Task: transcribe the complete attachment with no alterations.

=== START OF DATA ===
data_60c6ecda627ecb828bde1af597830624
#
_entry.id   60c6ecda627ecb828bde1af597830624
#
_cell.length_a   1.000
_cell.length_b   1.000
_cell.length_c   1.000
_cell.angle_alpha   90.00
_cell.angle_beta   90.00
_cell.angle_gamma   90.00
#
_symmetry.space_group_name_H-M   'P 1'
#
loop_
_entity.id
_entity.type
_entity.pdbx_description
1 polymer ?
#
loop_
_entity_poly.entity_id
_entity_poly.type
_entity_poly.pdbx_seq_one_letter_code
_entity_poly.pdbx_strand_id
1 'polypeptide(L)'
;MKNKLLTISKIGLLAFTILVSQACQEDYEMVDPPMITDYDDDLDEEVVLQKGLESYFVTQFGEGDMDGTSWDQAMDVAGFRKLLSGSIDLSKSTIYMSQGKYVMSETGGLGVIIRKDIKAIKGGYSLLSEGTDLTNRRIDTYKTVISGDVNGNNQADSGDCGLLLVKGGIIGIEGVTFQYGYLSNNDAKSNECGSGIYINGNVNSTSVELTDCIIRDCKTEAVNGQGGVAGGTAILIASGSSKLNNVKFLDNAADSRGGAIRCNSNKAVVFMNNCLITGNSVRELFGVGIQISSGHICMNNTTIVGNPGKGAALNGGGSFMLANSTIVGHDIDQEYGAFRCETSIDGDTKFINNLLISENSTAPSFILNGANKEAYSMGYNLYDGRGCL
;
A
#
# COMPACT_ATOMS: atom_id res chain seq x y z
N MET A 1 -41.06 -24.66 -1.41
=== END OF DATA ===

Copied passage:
data_60c6ecda627ecb828bde1af597830624
#
_entry.id   60c6ecda627ecb828bde1af597830624
#
_cell.length_a   1.000
_cell.length_b   1.000
_cell.length_c   1.000
_cell.angle_alpha   90.00
_cell.angle_beta   90.00
_cell.angle_gamma   90.00
#
_symmetry.space_group_name_H-M   'P 1'
#
loop_
_entity.id
_entity.type
_entity.pdbx_description
1 polymer ?
#
loop_
_entity_poly.entity_id
_entity_poly.type
_entity_poly.pdbx_seq_one_letter_code
_entity_poly.pdbx_strand_id
1 'polypeptide(L)'
;MKNKLLTISKIGLLAFTILVSQACQEDYEMVDPPMITDYDDDLDEEVVLQKGLESYFVTQFGEGDMDGTSWDQAMDVAGFRKLLSGSIDLSKSTIYMSQGKYVMSETGGLGVIIRKDIKAIKGGYSLLSEGTDLTNRRIDTYKTVISGDVNGNNQADSGDCGLLLVKGGIIGIEGVTFQYGYLSNNDAKSNECGSGIYINGNVNSTSVELTDCIIRDCKTEAVNGQGGVAGGTAILIASGSSKLNNVKFLDNAADSRGGAIRCNSNKAVVFMNNCLITGNSVRELFGVGIQISSGHICMNNTTIVGNPGKGAALNGGGSFMLANSTIVGHDIDQEYGAFRCETSIDGDTKFINNLLISENSTAPSFILNGANKEAYSMGYNLYDGRGCL
;
A
#
# COMPACT_ATOMS: atom_id res chain seq x y z
N MET A 1 -41.06 -24.66 -1.41